Kazakhstan's GDP contracted by 1.5% y/y in the first quarter, according to latest official figures provided by the national statistics office.
The figure is very slightly different from the preliminary results published earlier, which showed that GDP contracted by 1.6%. The first quarter’s GDP contraction was shallower than the 4.5% drop posted in January and the 2.9% decline seen in January-February. Kazakhstan’s GDP shrank by 2.6% y/y in 2020. The contraction was driven by a 5.6% y/y drop in the services sector, which was hit by lockdowns brought in to stem the spread of the coronavirus (COVID-19) imposed in March-May and July-August. The economy was also likely hit by global impacts of the pandemic, including falling demand for energy and reduced world oil prices.
The 1.5% contraction in the first quarter of 2021 shows signs of an expected economic recovery brought about by the easing of pandemic-related restrictions.
“In terms of GDP by production, the main factors behind the improvement were industrial output (up 0.2% y-o-y versus a 1.9% decline in 4Q20), accommodation and food services (down 10.7% in 1Q21 versus a 35.4% drop in 4Q20) and public administration (up 12.9% versus a 1.9% decline in 4Q20),” Sberbank CIB said in a note. “Transportation and storage shrank by 17.4% in 1Q21, though the sector's weight in GDP was reduced in 1Q20, meaning that it made a smaller contribution to the GDP figures for 1Q21. Financial services deteriorated, growing 0.5% in 1Q21 following 9.2% growth in 4Q20, as did real estate (-3.9% versus 1.5% growth).”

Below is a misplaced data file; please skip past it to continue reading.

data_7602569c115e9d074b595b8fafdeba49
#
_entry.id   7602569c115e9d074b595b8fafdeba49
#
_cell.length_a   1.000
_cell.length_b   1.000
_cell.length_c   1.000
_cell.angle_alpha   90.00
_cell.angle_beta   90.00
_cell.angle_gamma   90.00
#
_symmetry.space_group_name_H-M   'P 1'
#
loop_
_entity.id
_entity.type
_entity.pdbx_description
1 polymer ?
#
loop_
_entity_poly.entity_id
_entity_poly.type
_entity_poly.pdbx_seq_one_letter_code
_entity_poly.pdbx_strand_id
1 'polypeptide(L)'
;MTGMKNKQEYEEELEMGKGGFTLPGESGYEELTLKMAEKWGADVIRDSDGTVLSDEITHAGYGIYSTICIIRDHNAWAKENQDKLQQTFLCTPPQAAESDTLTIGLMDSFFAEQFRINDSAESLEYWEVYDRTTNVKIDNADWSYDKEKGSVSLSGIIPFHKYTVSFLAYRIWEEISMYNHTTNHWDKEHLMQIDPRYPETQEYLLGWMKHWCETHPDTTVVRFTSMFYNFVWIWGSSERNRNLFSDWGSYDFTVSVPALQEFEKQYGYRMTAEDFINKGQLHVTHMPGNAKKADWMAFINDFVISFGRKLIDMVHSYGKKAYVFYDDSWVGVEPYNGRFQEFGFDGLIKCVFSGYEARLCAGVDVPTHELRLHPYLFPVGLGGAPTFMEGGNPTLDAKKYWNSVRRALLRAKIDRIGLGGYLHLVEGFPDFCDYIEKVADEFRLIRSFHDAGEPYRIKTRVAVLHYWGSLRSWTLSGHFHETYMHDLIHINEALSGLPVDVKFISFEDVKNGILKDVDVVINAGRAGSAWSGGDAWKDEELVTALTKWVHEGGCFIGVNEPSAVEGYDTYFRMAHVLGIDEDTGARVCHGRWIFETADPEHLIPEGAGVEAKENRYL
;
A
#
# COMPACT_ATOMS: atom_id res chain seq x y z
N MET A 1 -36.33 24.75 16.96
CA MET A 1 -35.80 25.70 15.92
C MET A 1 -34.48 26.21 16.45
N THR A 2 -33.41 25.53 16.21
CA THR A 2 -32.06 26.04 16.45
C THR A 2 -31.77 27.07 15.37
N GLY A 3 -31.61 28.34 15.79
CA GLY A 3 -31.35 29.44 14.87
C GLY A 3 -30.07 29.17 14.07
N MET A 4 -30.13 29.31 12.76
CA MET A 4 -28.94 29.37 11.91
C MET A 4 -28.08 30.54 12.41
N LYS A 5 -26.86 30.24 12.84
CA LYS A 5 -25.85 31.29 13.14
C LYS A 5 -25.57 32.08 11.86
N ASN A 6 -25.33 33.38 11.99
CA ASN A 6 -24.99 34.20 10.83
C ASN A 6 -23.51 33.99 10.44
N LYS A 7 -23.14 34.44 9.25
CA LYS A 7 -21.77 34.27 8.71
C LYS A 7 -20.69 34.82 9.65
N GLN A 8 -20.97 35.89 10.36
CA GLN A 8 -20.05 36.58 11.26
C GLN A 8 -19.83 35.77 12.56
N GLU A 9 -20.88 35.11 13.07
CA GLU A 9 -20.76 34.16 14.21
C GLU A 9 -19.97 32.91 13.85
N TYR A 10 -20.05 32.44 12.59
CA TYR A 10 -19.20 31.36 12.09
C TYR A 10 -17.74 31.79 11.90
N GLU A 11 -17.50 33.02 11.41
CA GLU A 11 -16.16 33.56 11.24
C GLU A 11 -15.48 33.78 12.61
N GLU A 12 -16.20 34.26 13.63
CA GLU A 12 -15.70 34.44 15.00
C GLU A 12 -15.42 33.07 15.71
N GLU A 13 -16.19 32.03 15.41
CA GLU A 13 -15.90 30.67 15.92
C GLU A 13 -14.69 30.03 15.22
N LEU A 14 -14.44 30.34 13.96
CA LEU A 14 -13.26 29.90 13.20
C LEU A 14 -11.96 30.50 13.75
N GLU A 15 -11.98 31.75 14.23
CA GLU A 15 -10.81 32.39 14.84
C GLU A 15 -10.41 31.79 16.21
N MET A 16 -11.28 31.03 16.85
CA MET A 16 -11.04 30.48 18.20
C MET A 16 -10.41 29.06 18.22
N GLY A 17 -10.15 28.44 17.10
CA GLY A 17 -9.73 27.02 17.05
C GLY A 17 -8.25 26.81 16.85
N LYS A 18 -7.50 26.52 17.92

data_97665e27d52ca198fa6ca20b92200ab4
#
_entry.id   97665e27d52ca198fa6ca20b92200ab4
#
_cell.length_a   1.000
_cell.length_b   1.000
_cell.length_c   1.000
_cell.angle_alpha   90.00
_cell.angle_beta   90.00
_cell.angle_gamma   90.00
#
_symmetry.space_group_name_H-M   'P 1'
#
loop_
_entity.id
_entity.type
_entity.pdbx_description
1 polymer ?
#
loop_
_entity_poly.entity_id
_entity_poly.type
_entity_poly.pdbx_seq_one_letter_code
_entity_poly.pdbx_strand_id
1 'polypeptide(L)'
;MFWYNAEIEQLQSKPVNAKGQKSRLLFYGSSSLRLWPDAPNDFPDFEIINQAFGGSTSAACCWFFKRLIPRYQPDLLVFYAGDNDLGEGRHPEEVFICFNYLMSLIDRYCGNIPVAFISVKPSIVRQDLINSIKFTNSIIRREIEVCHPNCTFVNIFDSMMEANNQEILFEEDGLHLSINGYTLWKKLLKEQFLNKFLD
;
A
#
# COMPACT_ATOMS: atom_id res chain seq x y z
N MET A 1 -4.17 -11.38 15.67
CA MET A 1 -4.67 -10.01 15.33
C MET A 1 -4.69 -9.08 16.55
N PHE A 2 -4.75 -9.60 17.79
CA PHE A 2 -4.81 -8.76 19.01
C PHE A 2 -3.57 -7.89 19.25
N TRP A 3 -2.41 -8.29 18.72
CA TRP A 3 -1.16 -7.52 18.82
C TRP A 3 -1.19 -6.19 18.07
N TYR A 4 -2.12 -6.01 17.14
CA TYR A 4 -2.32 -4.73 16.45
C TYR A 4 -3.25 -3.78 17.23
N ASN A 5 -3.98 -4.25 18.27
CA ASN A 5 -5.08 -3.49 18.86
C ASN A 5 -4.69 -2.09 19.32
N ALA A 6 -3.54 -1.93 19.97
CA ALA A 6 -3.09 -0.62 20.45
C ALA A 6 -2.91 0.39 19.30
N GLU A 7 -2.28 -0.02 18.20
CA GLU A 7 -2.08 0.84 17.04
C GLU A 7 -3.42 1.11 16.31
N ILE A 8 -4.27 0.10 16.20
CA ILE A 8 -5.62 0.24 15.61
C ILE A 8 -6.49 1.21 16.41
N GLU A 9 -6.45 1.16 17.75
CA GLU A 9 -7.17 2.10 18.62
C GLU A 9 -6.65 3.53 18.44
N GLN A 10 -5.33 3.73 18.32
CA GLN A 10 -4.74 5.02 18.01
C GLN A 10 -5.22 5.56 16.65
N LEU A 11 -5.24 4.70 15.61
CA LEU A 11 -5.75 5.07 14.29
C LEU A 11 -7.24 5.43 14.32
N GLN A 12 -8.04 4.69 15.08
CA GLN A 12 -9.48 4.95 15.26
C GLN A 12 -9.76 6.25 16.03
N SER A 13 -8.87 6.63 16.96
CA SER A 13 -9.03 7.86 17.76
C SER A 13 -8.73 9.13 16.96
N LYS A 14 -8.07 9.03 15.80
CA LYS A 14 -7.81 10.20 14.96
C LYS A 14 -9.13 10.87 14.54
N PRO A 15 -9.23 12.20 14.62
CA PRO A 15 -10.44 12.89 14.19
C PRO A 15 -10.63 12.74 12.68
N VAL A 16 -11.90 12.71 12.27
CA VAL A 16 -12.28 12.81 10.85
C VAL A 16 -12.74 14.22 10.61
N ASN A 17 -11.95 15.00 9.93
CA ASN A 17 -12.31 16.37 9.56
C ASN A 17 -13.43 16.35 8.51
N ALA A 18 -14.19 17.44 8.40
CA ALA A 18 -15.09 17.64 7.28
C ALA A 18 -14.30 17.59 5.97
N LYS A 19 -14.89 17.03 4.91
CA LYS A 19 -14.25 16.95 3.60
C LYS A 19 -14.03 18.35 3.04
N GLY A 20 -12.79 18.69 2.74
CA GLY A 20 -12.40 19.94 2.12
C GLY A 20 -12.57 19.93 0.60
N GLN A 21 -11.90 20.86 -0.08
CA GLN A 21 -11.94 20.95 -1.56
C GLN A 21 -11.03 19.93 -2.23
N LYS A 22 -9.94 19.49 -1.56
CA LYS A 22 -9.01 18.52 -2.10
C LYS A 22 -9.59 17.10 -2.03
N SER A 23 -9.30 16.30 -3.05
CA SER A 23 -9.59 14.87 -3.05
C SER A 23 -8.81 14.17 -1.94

Sberbank CIB expected that “the low base from 2Q20 will significantly boost the economy in 2Q21”, but sees the effect gradually ebbing over the rest of the year. The analytical arm of the Russian bank projects GDP growth at 3% this year.
The World Bank’s Kazakhstan Economic Update published on January 29 anticipated that the Central Asian nation's economy will grow by 2.5% in 2021 and by 3.5% in 2022. In a later update in March, the World Bank said that it projected “3%-4%” growth. It also saw significant downside risks due to the uneven worldwide economic recovery and higher debt-related risks on global financial markets.
World Bank experts regard 2020 as the most challenging year experienced by the ex-Soviet state’s economy in two decades.